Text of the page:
State expert stresses importance of agency coordination and community involvement in combatting epidemic
Three years ago Birch Barron received a call from an Oregon Social Worker. The worker informed him that an immediate family member had been arrested for heroin possession. That story was how Barron, now deputy director of Maryland’s Opioid Operation Command Center (OOCC), began his presentation at Towson University’s Edward V. Badolato Distinguished Speaker Series on Thursday.
Fortunately, Barron’s story was one that ended in hope and recovery — his relative has been sober for more than two-and-a-half years. But it quickly reminded the audience that each statistic released about the growing amount of opioid-related deaths in our country is more than just a number; those statistics represent lives lost, families devastated and communities shattered.
Six people in the state of Maryland die from opioid addiction every day. Nationwide, that number increases to 142 Americans, a death toll of equal to the 9/11 attacks occurring every three weeks. These numbers have consistently increased over the past five years with people dying at unprecedented rates primarily due to heroin’s synthetic cousin fentanyl. This opioid is 100 times more potent than morphine and when illegally blended with other drugs, it can quickly turn a functioning addicts’ typical dose into a deadly one.
“This is a crisis that impacts every walk of life, every age group, every race and ethnicity, every gender,” Barron said. “A lot of things kill people every day—car accidents, cardiac arrest—but the cascading effects opioid addiction has on American communities—emergency management systems, EMS teams, schools, the economy—is what has turned this crisis into a national threat.”
On March 1, Maryland Governor Larry Hogan declared a state of emergency for the opioid crisis and dedicated a supplemental budget of $50 million in new funding over a five-year period to support prevention, recovery and enforcement efforts.
The OOCC coordinates and drives priorities across Maryland state agencies including health and human services, education and public safety entities. While OOCC pushes evidence based practices in an effort to create a consistent approach across the state, Opioid Intervention Teams were stood up in each jurisdiction to identify their own priorities and gaps so they can hit their communities where it will make the biggest difference. One of those places is college campuses.
“There are so many ways that higher education can be involved in the solution,” Barron said. “Not just by educating their students on the dangers, but also making sure their staff and students are trained to respond should an incident occur. These institutions are shaping the medical professionals, social workers and leaders of tomorrow. We want students to enter their prospective fields prepared to combat the challenges that we are seeing today.”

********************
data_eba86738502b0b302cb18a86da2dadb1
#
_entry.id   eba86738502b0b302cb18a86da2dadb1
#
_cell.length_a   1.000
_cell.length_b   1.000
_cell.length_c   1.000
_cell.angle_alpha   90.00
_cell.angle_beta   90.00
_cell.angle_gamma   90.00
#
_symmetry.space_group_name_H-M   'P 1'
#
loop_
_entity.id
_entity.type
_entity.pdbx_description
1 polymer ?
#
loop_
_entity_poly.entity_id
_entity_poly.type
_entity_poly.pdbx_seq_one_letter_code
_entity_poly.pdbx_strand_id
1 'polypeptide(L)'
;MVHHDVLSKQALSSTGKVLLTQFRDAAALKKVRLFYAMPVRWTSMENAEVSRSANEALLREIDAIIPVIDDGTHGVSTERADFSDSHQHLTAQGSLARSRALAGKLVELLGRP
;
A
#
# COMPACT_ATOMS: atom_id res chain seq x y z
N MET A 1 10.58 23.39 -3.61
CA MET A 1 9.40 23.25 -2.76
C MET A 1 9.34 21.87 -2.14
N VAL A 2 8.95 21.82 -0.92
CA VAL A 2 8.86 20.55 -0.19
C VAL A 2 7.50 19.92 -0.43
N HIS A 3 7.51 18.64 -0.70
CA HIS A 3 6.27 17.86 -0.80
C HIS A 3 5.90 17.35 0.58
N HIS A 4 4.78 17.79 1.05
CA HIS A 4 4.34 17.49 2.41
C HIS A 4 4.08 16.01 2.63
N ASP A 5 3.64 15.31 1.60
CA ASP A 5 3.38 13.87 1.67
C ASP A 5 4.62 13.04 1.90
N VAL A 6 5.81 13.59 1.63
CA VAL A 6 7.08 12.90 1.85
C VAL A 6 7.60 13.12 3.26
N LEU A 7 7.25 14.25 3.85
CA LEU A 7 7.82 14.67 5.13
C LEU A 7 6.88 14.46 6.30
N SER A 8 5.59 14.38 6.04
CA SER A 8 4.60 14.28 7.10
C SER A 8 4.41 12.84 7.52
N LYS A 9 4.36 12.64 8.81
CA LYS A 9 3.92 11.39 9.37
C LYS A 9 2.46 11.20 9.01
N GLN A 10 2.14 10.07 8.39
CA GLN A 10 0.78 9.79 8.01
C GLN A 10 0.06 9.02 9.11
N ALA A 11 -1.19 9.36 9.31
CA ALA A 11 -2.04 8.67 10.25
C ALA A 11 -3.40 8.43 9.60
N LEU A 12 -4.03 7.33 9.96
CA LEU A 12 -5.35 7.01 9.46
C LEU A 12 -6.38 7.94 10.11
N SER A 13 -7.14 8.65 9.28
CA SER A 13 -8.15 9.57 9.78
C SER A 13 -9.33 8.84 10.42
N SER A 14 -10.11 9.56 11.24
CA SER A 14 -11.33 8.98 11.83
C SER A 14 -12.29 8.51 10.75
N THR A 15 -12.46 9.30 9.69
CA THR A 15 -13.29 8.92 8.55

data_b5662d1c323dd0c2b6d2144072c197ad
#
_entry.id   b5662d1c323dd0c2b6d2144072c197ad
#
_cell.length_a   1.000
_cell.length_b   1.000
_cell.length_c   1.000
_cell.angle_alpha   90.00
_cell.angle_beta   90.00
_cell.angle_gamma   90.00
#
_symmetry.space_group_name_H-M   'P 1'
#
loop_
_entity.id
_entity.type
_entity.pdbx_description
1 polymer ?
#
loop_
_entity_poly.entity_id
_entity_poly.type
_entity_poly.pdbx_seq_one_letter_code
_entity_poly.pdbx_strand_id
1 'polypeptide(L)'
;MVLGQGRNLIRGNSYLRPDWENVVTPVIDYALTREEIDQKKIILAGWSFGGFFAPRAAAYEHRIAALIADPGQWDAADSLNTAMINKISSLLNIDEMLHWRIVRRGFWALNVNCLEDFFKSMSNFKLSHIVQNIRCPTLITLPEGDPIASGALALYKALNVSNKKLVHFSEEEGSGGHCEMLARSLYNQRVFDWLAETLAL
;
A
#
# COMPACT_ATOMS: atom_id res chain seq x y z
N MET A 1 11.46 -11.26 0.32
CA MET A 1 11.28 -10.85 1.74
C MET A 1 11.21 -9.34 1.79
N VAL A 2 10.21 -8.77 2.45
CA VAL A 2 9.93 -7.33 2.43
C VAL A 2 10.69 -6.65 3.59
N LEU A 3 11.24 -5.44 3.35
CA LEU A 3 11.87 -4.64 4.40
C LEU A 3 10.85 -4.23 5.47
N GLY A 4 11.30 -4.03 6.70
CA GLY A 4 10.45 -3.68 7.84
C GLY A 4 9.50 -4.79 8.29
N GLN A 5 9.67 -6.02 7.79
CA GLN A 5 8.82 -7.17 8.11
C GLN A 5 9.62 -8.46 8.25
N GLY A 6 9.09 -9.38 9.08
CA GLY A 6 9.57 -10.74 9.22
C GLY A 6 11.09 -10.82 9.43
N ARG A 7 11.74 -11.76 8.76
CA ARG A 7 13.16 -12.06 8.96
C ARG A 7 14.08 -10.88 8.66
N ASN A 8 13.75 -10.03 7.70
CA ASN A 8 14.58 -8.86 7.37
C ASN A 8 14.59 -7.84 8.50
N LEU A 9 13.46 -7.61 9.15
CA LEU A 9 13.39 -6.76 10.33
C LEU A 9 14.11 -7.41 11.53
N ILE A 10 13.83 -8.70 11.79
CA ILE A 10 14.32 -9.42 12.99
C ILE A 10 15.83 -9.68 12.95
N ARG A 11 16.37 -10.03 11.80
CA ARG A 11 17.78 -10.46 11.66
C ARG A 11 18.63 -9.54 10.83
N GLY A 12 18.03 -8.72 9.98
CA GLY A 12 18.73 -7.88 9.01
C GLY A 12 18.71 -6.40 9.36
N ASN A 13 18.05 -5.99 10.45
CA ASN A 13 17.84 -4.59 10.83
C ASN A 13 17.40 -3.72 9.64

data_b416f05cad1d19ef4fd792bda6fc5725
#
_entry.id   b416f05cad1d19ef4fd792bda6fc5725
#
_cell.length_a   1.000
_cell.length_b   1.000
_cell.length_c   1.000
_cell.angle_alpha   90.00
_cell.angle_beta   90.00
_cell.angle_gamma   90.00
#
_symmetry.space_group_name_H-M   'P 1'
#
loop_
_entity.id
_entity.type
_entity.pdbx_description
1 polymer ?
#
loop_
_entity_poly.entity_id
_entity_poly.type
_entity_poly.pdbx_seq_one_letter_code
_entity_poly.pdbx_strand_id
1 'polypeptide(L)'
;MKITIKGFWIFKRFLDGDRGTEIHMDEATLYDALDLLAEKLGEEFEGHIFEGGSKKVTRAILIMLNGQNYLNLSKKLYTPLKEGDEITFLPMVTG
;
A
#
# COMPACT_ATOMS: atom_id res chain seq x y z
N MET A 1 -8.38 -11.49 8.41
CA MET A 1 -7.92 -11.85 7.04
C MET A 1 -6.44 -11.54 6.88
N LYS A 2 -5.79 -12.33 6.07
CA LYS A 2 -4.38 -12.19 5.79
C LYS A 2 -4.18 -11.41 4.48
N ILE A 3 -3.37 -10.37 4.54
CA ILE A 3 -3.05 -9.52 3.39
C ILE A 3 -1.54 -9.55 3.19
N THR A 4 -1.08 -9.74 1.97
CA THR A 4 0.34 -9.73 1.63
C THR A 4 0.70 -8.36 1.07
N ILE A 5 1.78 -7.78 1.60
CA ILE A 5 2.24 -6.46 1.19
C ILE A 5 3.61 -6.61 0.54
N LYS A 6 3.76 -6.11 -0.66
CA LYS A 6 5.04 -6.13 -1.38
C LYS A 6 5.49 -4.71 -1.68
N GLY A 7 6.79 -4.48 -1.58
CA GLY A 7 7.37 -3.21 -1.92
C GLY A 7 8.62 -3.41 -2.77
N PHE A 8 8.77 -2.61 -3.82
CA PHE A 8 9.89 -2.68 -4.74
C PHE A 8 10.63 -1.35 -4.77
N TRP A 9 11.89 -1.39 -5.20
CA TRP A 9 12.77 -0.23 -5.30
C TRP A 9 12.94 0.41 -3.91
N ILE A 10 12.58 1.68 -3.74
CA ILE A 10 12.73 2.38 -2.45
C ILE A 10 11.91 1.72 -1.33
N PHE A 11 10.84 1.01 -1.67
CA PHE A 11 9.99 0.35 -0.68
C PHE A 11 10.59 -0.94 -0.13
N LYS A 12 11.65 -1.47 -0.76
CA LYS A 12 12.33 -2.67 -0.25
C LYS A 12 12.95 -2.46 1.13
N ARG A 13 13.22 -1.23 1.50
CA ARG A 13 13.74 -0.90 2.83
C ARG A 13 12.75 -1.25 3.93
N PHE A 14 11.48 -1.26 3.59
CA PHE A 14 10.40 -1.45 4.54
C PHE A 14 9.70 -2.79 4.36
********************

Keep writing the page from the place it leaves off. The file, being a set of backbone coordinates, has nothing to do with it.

Learn more about Maryland’s efforts to combat the opioid crisis.
Three steps Barron suggested to individuals who want to make an impact on this crisis today were:
He also urged professionals to elevate the conversation by putting pressure on private and public-sector leadership to continue pursuing solutions, supporting their local Opioid Intervention Teams and making sure colleagues and staff have the information and resources to stay healthy and safe.
Joseph R. Clark, assistant professor and program director for Towson University’s Integrated Homeland Security Management, was pleased to see a healthy turnout of students, community members and emergency response professionals in attendance.
“At Towson University, we try to not only focus on how we can support our students, but also the leaders in our surrounding community, city and state-at-large,” Clark said. “The goal of the Badolato Speaker Series is to broaden the definition of homeland security beyond terrorism and natural disasters. We are thrilled to provide this free public forum so students and community members have the opportunity to connect, discuss these critical threats and identify solutions.”
The Edward V. Badolato Distinguished Speaker Series is endowed by the late Colonel Edward V. Badolato, USMC. Badolato graduated from Towson University and served under former Presidents Ronald Reagan and George H.W. Bush as Deputy Assistant Secretary of the Department of Energy, specializing in counter-terrorism and emergency planning. Colonel Badolato was an internationally recognized expert in the field of energy and environmental operations, contingency planning and emergency response.
Learn more about the Edward V. Badolato Distinguished Speaker Series and sign up for future speaker announcements.
This story is one of several related to President Kim Schatzel's priorities for Towson University: TU Matters to Maryland, BTU: Partnerships at Work for Greater Baltimore and Strategic Plan Alignment.